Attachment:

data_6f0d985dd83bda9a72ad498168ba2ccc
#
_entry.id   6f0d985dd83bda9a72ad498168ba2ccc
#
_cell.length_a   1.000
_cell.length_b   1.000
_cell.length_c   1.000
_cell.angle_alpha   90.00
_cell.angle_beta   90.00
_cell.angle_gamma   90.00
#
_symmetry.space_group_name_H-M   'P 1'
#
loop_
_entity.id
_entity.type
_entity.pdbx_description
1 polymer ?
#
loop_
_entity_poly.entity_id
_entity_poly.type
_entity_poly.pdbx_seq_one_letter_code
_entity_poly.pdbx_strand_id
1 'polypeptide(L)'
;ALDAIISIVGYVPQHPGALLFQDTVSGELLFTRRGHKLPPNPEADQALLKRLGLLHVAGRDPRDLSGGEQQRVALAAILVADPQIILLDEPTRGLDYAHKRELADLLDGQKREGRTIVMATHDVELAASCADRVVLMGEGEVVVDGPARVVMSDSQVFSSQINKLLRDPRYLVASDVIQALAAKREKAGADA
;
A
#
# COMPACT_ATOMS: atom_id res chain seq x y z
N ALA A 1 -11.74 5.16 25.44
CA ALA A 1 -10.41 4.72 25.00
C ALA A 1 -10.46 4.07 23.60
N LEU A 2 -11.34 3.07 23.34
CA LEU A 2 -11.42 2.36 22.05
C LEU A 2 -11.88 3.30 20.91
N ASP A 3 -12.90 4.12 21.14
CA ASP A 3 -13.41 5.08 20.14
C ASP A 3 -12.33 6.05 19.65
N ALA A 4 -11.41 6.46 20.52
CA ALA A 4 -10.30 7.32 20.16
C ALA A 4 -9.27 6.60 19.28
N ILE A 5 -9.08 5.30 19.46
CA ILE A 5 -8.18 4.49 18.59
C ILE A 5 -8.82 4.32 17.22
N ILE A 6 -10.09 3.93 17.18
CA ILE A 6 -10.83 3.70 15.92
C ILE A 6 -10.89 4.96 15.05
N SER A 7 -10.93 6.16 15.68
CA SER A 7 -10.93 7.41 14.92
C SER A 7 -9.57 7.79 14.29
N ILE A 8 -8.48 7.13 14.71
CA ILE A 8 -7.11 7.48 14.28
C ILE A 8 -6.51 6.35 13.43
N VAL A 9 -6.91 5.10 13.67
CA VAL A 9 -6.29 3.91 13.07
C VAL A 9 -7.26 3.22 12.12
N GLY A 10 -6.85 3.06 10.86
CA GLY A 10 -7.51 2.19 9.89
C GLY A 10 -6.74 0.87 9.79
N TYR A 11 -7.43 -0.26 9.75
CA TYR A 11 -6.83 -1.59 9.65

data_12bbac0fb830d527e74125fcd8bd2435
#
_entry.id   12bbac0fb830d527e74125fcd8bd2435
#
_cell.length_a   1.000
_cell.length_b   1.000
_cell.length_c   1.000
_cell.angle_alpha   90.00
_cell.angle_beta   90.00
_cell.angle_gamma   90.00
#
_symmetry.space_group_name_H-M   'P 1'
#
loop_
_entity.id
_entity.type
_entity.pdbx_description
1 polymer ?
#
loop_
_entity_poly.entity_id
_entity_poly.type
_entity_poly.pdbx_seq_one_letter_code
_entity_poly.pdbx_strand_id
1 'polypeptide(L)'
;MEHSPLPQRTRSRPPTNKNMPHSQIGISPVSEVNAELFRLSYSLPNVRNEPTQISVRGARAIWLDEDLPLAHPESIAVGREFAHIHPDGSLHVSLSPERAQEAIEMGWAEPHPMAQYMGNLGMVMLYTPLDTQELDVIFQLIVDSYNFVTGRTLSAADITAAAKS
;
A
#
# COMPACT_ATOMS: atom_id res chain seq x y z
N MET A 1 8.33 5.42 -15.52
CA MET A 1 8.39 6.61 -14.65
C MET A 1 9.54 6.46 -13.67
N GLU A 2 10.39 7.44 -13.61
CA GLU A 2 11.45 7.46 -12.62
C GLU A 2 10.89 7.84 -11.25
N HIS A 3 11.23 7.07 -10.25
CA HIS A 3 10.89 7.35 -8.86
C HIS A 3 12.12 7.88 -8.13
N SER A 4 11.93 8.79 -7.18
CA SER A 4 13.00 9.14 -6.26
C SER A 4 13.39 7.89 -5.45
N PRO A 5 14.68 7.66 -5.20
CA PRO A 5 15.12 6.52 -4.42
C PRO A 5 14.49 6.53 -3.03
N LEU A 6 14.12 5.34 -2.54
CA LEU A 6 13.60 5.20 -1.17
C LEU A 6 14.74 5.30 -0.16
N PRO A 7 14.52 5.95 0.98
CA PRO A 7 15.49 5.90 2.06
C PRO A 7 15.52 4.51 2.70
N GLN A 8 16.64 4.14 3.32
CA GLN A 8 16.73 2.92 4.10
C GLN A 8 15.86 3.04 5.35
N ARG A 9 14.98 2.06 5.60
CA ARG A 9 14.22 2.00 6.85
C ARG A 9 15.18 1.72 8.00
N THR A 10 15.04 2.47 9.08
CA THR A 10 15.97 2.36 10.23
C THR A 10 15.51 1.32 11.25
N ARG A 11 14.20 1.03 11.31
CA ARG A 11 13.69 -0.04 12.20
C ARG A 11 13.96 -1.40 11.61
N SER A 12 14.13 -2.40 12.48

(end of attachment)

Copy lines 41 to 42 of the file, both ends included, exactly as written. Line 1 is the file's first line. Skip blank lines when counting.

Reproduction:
CA ALA A 4 -10.30 7.32 20.16
C ALA A 4 -9.27 6.60 19.28